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Homemade CNC Router

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Project by ChuckC posted 05-14-2010 04:48 AM 9799 views 40 times favorited 13 comments Add to Favorites Watch

Here is a homemade cnc router I built. I always wanted to make one but had no idea how to go about it. I came across cnczone.com and and within a few weeks of lurking I was on my way to making my own. It’s made mostly of MDF. The controller is a kit that I bought from hobbycnc. They provide the parts for the controller and you have to solder it all together. The power supply is 36v which is more than enough to push the three stepper motors. It’s remarkable how accurate this can be. I often carve something out with a “V” bit, reset the bit to where I started, lower it just a bit, and then re-cut to clean it up. It follows the same path as the first.
Thanks for looking!





13 comments so far

View tyskkvinna's profile

tyskkvinna

1308 posts in 1637 days


#1 posted 05-14-2010 05:22 AM

I love CNC zone! They are great there.

This looks great.. can’t wait to see what you make with it.

-- Lis - Michigan - http://www.missmooseart.com - https://www.etsy.com/people/lisbokt

View PCM's profile

PCM

132 posts in 1696 days


#2 posted 05-14-2010 05:28 AM

You’ve inspired me. I’ve been toying with the idea of building one for quite a while. I’ll check out the CNC zone site.

View sdmref's profile

sdmref

14 posts in 1858 days


#3 posted 05-14-2010 05:28 AM

How much did it cost to make? This definitely has caught my attention.

View JohnnyW's profile

JohnnyW

83 posts in 1681 days


#4 posted 05-14-2010 08:13 AM

Looks really interesting, I’d love to hear more about the build and how you control it. Will it work from cad files (.dxf or similar?).

Now, over to cnczone (hadn’t come accross it before..)

Thanks for posting.

-- John

View lumberdustjohn's profile

lumberdustjohn

1254 posts in 1817 days


#5 posted 05-14-2010 01:44 PM

nice build.
Thanks for posting.

-- Safety first because someone needs you.

View lighthearted's profile

lighthearted

142 posts in 1964 days


#6 posted 05-14-2010 02:59 PM

Impressive! Good for you.
Cost? Accuracy?

-- Chris http://thelightheartedwoodworker.com/

View Ger21's profile

Ger21

640 posts in 1782 days


#7 posted 05-15-2010 02:45 PM

Nice job, is that built from the JGRO plans?

Do you have an air filter in that nice looking electronics box? If not, you should. I use a square type automotive air filter in mine. The smallest FRAM I saw at the store, about $5.

Also, if anyone has any CNC questions, feel free to ask. I’m a moderator at CNC Zone, and my day job is programming CNC routers.

-- Gerry, http://home.comcast.net/~cncwoodworker/CNC_Woodworker.html

View ChuckC's profile

ChuckC

687 posts in 1586 days


#8 posted 05-16-2010 02:49 AM

Yes, this is a JGRO router. I built it almost to the plans with the exception of the lead screws (and associated hardware), anti backlash nuts, and a few extra supports.
I never kept track of the total cost but it’s somewhere in the area of $800. That doesn’t include the router, computer, and software. I am surprised at how accurate it is.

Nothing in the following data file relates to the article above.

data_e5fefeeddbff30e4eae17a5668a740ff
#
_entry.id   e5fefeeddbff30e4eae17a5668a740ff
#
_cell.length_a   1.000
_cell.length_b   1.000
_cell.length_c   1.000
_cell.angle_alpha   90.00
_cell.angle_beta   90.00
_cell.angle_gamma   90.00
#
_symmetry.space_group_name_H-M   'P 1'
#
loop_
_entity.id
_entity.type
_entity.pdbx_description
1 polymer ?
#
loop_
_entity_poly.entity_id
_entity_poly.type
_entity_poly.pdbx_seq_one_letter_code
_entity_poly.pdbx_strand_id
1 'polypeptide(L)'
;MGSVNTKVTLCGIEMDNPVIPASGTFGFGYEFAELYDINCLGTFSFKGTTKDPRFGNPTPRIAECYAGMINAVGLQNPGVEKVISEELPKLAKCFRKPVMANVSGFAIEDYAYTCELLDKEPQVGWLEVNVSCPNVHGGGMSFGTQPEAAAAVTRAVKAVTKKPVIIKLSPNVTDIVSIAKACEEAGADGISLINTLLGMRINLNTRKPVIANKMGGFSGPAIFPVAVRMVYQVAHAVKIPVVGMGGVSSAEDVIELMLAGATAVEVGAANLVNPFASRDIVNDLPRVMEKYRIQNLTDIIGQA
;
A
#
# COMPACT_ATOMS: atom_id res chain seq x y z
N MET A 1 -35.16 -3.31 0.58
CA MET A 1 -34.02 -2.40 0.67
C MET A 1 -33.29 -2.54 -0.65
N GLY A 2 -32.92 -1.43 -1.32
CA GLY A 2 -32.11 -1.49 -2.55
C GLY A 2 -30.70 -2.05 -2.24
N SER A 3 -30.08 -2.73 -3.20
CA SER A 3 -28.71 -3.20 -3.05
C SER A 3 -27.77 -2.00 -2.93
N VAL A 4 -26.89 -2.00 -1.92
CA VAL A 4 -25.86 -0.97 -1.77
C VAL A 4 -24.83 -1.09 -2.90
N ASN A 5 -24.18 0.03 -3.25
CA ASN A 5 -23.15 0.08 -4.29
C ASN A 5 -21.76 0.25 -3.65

I don’t have an air filter on the fan but it’s a great idea. Thanks!

You can control it in several ways. All of them end up with G-Code that gives the router the commands it needs to move. A typical project could start with a design in Auto CAD. After that you save your work in the form of a .dxf file. Next, you import that file in a CAM application like V Carve PRO. This application creates the tool paths that the router needs. You select the bit(s) you are using and the material you are cutting. In the end you get G Code. The last step is to import the G Code in a milling application like Mach3. Mach 3 is responsible for reading the G Code and sending signals to the controller to move the stepper motors.

It was definitely an interesting build and is considered a hobby in itself.

View wdh's profile

wdh

55 posts in 2291 days


#9 posted 05-16-2010 03:08 PM

Now that would be an awsome addition to a workshop!

-- Wayne,Saint John,NB

View Bradford's profile

Bradford

1434 posts in 2473 days


#10 posted 05-17-2010 02:33 PM

Chuck, I’m adding this to my favorites. I plan on building one in the future. After pricing the kits on line, I was curious about the cost. Did you build most of it on your own? From what I read, about $1000 and up is the going cost for a entry level full CNC.

-- so much wood, so little time. Bradford. Wood-a-holics unanimous president

View ChuckC's profile

ChuckC

687 posts in 1586 days


#11 posted 05-17-2010 04:48 PM

If you follow the JGRO plan you build everything yourself. It’s a project that is very enjoyable but something that takes time. Do it slowly and have fun. I’d be happy to answer any questions or assist in any way that I could. Just ask here or send a pm/email.

View majuvla's profile

majuvla

3416 posts in 1518 days


#12 posted 07-28-2010 05:56 PM

Outstanding work.Can you send me link where I can see it and eventualy make it for myself.This thing usually costs some 1500-2000 USD.How much you spent for that?Thanks for comment on drawer bed.
Ivan

-- Ivan, Croatia, Wooddicted

View ChuckC's profile

ChuckC

687 posts in 1586 days


#13 posted 08-02-2010 04:18 AM

Thanks Ivan. Here’s a link on cnczone.com that focuses on this design.
http://cnczone.com/forums/forumdisplay.php?f=300

I never kept track of the total cost but it’s somewhere in the area of $800. That doesn’t include the router, computer, and software.

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